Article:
Self-propelled railway vehicle / From Wikipedia, the free encyclopedia

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A locomotive or engine is a rail transport vehicle that provides the motive power for a train. If a locomotive is capable of carrying a payload, it is usually rather referred to as a multiple unit, motor coach, railcar or power car; the use of these self-propelled vehicles is increasingly common for passenger trains, but rare for freight.

Pacific National diesel locomotives in Australia showing three body types, cab unit (front), hood unit (middle) and box cab (rear)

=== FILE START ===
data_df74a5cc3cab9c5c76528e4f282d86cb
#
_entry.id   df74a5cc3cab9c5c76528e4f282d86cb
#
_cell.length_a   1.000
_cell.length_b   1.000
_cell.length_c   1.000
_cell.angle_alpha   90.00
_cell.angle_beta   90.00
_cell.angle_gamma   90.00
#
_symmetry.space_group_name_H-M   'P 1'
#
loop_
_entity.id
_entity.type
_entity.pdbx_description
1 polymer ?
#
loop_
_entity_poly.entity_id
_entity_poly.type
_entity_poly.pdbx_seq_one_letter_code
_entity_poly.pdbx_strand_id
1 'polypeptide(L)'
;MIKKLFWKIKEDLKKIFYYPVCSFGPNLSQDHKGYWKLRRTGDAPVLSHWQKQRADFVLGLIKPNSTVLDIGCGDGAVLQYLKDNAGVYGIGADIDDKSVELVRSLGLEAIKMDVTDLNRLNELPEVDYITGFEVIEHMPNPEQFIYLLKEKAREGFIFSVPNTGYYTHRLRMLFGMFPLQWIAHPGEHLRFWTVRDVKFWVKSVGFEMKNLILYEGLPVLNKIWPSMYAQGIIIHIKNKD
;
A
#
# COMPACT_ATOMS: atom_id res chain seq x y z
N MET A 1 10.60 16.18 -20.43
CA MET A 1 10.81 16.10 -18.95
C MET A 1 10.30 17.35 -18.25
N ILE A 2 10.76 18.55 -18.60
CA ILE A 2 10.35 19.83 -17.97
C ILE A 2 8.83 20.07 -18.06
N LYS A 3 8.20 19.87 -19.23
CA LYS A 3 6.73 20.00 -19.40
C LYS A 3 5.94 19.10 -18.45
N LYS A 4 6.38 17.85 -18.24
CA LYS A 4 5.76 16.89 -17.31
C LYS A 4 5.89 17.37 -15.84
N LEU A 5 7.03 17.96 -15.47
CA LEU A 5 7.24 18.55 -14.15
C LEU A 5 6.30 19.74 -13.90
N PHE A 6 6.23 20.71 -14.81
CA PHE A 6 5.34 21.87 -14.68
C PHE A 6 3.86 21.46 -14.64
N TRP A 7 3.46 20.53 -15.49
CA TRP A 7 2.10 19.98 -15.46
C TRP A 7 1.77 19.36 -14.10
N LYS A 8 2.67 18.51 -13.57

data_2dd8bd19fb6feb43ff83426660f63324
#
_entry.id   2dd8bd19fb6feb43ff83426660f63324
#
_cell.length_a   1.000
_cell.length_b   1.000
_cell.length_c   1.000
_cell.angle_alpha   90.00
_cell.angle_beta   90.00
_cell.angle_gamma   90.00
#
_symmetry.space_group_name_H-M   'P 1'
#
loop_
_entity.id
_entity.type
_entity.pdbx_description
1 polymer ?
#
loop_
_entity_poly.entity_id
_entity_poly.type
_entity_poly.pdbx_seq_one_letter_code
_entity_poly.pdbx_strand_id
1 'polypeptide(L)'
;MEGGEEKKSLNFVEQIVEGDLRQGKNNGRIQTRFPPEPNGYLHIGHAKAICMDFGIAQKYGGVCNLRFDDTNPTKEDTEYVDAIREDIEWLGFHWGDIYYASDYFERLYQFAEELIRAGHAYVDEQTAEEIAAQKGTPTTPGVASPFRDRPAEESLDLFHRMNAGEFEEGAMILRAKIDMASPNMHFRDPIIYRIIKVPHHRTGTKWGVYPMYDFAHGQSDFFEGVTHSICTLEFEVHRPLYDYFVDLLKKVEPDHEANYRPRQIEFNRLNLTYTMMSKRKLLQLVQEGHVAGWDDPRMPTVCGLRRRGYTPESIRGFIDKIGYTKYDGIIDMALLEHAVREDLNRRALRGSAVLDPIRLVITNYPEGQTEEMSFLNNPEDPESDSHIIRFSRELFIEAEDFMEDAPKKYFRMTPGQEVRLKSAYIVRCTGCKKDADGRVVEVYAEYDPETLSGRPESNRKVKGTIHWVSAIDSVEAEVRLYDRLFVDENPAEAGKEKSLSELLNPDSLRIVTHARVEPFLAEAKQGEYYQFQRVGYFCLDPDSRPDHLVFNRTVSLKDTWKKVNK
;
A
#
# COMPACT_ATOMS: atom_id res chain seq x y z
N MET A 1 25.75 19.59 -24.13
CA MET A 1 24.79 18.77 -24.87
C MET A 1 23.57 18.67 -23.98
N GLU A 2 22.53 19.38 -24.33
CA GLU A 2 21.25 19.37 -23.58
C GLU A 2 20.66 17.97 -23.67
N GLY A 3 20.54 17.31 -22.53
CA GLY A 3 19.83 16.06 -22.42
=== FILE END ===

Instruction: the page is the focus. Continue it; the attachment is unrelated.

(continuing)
A Victorian Railways R class steam locomotive in Australia
A China Railways HXD1D electric locomotive in China

Traditionally, locomotives pulled trains from the front. However, push-pull operation has become common, where the train may have a locomotive (or locomotives) at the front, at the rear, or at each end. Most recently railroads have begun adopting DPU or distributed power. The front may have one or two locomotives followed by a mid-train locomotive that is controlled remotely from the lead unit.